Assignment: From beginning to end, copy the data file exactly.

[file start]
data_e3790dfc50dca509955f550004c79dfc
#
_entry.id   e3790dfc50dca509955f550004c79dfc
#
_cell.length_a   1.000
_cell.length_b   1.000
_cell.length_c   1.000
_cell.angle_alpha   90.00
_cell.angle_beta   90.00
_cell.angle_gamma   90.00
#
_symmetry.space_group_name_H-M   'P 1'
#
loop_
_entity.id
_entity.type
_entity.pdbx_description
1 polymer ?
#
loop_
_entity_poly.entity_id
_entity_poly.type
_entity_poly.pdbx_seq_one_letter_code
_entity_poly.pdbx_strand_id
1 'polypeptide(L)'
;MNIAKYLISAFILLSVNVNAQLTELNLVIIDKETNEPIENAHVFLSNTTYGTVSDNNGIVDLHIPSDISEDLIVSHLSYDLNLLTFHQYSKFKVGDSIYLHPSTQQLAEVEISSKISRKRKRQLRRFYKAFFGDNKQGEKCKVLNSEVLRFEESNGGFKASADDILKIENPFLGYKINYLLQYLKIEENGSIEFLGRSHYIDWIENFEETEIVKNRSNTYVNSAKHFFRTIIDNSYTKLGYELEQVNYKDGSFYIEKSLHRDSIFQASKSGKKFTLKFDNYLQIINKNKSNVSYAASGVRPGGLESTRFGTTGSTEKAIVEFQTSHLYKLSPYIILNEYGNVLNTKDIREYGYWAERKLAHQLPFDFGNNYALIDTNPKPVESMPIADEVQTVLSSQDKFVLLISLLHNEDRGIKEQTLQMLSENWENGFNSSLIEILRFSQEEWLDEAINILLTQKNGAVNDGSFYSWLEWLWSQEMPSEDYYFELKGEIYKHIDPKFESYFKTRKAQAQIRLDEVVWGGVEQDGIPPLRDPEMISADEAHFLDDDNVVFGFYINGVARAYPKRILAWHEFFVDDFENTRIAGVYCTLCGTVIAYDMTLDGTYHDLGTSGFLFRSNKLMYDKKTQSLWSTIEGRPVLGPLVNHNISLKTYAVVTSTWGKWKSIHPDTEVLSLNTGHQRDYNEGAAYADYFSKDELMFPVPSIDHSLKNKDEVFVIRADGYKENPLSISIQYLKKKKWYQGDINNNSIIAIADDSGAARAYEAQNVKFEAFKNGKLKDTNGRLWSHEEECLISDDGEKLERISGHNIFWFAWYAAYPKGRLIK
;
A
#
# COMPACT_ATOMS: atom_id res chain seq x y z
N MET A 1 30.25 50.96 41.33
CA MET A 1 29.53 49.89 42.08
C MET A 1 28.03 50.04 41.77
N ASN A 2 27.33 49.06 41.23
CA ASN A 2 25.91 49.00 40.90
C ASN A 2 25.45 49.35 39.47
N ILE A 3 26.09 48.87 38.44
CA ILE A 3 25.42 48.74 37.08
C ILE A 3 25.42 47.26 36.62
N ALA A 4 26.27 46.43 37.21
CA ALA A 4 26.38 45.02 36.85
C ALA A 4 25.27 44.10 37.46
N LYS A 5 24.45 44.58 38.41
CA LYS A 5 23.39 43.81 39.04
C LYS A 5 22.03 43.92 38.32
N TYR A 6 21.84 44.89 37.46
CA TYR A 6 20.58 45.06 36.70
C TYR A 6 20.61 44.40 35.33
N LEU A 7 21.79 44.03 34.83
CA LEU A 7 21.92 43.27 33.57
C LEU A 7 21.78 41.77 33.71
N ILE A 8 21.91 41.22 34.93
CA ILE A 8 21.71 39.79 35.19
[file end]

data_e3790dfc50dca509955f550004c79dfc
#
_entry.id   e3790dfc50dca509955f550004c79dfc
#
_cell.length_a   1.000
_cell.length_b   1.000
_cell.length_c   1.000
_cell.angle_alpha   90.00
_cell.angle_beta   90.00
_cell.angle_gamma   90.00
#
_symmetry.space_group_name_H-M   'P 1'
#
loop_
_entity.id
_entity.type
_entity.pdbx_description
1 polymer ?
#
loop_
_entity_poly.entity_id
_entity_poly.type
_entity_poly.pdbx_seq_one_letter_code
_entity_poly.pdbx_strand_id
1 'polypeptide(L)'
;MNIAKYLISAFILLSVNVNAQLTELNLVIIDKETNEPIENAHVFLSNTTYGTVSDNNGIVDLHIPSDISEDLIVSHLSYDLNLLTFHQYSKFKVGDSIYLHPSTQQLAEVEISSKISRKRKRQLRRFYKAFFGDNKQGEKCKVLNSEVLRFEESNGGFKASADDILKIENPFLGYKINYLLQYLKIEENGSIEFLGRSHYIDWIENFEETEIVKNRSNTYVNSAKHFFRTIIDNSYTKLGYELEQVNYKDGSFYIEKSLHRDSIFQASKSGKKFTLKFDNYLQIINKNKSNVSYAASGVRPGGLESTRFGTTGSTEKAIVEFQTSHLYKLSPYIILNEYGNVLNTKDIREYGYWAERKLAHQLPFDFGNNYALIDTNPKPVESMPIADEVQTVLSSQDKFVLLISLLHNEDRGIKEQTLQMLSENWENGFNSSLIEILRFSQEEWLDEAINILLTQKNGAVNDGSFYSWLEWLWSQEMPSEDYYFELKGEIYKHIDPKFESYFKTRKAQAQIRLDEVVWGGVEQDGIPPLRDPEMISADEAHFLDDDNVVFGFYINGVARAYPKRILAWHEFFVDDFENTRIAGVYCTLCGTVIAYDMTLDGTYHDLGTSGFLFRSNKLMYDKKTQSLWSTIEGRPVLGPLVNHNISLKTYAVVTSTWGKWKSIHPDTEVLSLNTGHQRDYNEGAAYADYFSKDELMFPVPSIDHSLKNKDEVFVIRADGYKENPLSISIQYLKKKKWYQGDINNNSIIAIADDSGAARAYEAQNVKFEAFKNGKLKDTNGRLWSHEEECLISDDGEKLERISGHNIFWFAWYAAYPKGRLIK
;
A
#
# COMPACT_ATOMS: atom_id res chain seq x y z
N MET A 1 30.25 50.96 41.33
CA MET A 1 29.53 49.89 42.08
C MET A 1 28.03 50.04 41.77
N ASN A 2 27.33 49.06 41.23
CA ASN A 2 25.91 49.00 40.90
C ASN A 2 25.45 49.35 39.47
N ILE A 3 26.09 48.87 38.44
CA ILE A 3 25.42 48.74 37.08
C ILE A 3 25.42 47.26 36.62
N ALA A 4 26.27 46.43 37.21
CA ALA A 4 26.38 45.02 36.85
C ALA A 4 25.27 44.10 37.46
N LYS A 5 24.45 44.58 38.41
CA LYS A 5 23.39 43.81 39.04
C LYS A 5 22.03 43.92 38.32
N TYR A 6 21.84 44.89 37.46
CA TYR A 6 20.58 45.06 36.70
C TYR A 6 20.61 44.40 35.33
N LEU A 7 21.79 44.03 34.83
CA LEU A 7 21.92 43.27 33.57
C LEU A 7 21.78 41.77 33.71
N ILE A 8 21.91 41.22 34.93
CA ILE A 8 21.71 39.79 35.19